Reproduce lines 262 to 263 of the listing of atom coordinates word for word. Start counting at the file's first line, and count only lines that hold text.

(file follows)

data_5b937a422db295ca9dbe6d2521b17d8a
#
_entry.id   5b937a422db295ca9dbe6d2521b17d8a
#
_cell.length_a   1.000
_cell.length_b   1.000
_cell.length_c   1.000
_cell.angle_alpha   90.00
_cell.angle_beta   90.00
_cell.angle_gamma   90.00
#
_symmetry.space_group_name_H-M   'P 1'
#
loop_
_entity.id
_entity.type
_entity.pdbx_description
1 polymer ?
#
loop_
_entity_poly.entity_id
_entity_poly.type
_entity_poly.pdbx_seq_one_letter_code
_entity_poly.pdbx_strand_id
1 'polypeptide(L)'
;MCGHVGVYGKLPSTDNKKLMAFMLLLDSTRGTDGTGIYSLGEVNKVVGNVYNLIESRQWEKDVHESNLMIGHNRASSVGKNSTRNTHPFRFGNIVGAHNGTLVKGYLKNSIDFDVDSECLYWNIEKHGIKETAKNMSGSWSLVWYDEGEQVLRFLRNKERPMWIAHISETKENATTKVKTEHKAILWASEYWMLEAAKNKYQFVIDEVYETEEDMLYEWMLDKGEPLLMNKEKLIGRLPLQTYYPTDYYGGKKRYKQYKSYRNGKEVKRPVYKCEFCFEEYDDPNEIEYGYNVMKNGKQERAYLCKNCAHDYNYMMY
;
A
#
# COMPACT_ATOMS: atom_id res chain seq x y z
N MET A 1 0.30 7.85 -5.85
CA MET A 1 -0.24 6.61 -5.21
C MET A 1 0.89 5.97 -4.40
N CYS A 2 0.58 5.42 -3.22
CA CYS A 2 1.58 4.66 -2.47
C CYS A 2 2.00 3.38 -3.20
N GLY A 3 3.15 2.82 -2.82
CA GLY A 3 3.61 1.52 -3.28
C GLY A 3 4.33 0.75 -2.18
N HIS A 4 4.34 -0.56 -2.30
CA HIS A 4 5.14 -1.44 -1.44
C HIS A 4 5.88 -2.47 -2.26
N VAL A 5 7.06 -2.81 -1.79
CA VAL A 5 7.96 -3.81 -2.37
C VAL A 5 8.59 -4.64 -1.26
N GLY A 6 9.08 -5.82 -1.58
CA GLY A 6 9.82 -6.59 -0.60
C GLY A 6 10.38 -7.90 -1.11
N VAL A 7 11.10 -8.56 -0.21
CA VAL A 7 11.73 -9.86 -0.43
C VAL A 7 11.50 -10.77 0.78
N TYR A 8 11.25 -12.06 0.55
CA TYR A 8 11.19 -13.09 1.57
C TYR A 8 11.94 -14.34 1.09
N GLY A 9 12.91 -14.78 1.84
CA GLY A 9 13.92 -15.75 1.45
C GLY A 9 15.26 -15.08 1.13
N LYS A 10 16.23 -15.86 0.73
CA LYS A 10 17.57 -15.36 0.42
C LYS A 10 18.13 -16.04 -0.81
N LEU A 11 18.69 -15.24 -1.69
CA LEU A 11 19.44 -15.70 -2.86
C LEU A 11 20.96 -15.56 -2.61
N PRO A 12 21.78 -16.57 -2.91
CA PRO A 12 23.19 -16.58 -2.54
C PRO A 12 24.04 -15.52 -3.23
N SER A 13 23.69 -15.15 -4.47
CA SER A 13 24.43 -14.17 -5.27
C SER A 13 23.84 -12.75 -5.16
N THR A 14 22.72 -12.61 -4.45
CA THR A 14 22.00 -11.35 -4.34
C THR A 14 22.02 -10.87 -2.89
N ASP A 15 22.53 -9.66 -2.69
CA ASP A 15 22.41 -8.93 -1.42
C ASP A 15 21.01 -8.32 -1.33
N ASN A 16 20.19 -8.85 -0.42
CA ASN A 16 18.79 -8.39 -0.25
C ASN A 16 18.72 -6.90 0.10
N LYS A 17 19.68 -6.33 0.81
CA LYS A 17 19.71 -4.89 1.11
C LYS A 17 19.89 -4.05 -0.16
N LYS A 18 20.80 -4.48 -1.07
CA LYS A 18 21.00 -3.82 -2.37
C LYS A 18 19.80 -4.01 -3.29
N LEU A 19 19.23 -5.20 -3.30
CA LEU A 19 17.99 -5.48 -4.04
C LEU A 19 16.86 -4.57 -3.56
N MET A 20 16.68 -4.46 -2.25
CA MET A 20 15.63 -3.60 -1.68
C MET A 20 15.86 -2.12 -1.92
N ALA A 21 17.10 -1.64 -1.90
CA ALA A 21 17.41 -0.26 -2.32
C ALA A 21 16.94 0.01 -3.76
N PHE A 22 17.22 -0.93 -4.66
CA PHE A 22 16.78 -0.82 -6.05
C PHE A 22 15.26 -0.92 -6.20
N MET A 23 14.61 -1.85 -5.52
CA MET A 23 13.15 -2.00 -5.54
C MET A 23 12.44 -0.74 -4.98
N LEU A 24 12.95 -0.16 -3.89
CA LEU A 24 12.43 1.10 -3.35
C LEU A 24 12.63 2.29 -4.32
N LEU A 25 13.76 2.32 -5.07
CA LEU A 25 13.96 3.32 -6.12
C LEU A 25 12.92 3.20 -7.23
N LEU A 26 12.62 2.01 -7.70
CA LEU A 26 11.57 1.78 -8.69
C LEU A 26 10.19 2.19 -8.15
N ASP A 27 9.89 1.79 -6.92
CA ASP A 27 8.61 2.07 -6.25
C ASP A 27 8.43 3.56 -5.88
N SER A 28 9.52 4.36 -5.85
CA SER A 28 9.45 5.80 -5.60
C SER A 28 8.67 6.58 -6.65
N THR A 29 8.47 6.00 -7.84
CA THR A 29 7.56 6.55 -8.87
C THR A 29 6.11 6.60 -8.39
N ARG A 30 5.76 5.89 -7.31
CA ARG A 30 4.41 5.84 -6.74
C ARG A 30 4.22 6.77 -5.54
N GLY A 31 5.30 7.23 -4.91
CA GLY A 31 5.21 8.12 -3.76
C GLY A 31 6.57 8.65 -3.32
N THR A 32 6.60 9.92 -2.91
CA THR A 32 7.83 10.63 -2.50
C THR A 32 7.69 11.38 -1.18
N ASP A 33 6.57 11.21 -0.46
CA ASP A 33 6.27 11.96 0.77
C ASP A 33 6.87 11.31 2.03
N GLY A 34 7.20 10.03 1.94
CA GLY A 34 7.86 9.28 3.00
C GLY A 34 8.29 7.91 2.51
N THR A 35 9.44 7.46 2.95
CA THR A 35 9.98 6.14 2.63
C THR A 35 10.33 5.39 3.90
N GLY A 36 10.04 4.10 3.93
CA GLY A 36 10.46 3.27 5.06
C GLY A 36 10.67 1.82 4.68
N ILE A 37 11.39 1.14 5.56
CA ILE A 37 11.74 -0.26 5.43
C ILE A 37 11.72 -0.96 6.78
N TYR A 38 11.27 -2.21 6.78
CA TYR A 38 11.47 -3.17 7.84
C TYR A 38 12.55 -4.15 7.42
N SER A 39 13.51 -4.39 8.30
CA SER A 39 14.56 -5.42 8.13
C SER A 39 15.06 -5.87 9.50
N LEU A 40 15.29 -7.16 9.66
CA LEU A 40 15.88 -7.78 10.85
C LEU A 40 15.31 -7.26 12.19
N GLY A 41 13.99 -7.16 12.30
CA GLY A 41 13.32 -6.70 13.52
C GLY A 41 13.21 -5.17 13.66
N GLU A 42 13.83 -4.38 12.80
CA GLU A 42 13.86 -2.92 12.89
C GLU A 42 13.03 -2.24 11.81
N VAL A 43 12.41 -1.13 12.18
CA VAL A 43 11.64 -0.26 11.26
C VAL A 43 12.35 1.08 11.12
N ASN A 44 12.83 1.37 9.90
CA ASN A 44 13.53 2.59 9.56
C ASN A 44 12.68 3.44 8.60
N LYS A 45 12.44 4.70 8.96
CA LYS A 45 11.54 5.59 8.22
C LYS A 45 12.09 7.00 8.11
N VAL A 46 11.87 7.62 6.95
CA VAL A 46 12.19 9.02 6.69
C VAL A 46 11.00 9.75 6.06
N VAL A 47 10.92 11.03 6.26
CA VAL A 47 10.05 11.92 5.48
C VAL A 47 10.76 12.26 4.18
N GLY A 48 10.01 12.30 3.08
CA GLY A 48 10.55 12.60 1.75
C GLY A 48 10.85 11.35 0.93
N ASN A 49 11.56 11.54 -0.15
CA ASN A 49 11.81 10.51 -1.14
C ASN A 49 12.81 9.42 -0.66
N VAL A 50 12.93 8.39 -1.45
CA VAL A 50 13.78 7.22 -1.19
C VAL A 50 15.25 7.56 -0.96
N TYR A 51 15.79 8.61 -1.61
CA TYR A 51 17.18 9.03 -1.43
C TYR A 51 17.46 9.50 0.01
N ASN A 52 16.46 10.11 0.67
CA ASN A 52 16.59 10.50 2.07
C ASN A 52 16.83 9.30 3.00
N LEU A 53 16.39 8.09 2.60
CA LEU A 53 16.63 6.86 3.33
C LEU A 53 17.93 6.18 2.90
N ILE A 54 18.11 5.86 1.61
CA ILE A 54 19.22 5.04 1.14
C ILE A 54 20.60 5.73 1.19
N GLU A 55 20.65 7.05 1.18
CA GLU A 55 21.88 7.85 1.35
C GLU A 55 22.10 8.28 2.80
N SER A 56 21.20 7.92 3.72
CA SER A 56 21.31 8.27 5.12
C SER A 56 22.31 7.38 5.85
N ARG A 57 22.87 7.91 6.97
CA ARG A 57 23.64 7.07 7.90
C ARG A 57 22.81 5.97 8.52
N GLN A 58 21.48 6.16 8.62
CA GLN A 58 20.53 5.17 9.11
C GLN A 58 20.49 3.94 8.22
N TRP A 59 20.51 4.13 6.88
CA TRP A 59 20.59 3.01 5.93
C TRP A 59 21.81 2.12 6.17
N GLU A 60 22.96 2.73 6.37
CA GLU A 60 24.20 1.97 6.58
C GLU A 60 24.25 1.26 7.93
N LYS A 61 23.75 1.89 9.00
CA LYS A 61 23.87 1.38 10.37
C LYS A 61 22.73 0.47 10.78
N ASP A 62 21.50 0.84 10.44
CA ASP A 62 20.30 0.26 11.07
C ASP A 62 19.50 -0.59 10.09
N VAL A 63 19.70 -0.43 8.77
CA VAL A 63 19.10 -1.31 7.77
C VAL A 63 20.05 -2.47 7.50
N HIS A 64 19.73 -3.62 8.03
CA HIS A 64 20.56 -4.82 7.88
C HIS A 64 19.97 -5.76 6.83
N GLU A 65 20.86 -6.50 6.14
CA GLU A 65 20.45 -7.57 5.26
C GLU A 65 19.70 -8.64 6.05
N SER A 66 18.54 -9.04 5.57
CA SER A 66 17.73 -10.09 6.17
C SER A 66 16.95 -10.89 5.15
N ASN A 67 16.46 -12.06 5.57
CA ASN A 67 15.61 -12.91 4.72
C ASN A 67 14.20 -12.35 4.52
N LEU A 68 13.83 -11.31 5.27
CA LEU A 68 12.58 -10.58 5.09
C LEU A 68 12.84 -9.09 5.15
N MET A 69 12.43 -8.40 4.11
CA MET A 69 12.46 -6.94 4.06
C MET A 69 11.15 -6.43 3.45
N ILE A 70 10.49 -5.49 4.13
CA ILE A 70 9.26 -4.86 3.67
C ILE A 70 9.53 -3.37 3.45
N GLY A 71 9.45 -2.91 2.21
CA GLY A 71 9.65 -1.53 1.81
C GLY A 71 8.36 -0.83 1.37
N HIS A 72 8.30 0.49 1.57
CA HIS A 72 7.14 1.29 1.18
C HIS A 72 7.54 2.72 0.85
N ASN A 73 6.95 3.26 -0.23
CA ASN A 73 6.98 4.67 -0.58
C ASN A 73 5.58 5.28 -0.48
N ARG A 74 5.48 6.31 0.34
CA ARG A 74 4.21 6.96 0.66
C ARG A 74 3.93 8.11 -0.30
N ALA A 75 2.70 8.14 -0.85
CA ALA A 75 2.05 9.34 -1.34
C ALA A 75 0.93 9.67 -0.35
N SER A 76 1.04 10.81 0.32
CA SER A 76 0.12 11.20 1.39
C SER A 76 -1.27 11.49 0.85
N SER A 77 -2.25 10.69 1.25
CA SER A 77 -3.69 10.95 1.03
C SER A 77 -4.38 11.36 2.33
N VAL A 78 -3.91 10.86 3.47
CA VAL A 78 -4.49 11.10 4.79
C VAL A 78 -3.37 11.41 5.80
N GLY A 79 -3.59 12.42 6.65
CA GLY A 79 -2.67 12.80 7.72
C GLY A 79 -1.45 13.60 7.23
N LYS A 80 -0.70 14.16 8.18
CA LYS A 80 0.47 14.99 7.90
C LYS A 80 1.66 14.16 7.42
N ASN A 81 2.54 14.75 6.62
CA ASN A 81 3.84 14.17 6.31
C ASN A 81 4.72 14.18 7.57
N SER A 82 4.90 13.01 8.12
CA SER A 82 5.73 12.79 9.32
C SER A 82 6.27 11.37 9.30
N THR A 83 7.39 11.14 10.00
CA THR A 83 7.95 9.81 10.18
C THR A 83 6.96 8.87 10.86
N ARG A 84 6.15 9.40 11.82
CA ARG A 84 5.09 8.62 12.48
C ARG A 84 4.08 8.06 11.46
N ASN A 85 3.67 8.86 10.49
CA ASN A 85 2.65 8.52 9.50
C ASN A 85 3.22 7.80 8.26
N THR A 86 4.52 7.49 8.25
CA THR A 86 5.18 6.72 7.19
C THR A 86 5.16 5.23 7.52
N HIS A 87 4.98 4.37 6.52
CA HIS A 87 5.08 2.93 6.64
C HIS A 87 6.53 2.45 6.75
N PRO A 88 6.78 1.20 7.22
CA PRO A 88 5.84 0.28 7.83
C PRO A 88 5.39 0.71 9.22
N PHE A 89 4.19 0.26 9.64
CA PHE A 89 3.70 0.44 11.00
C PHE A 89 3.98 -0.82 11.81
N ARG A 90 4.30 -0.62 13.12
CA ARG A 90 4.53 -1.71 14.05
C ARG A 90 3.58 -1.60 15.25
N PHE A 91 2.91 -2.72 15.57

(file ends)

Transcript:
N VAL A 78 -3.91 10.86 3.47
CA VAL A 78 -4.49 11.10 4.79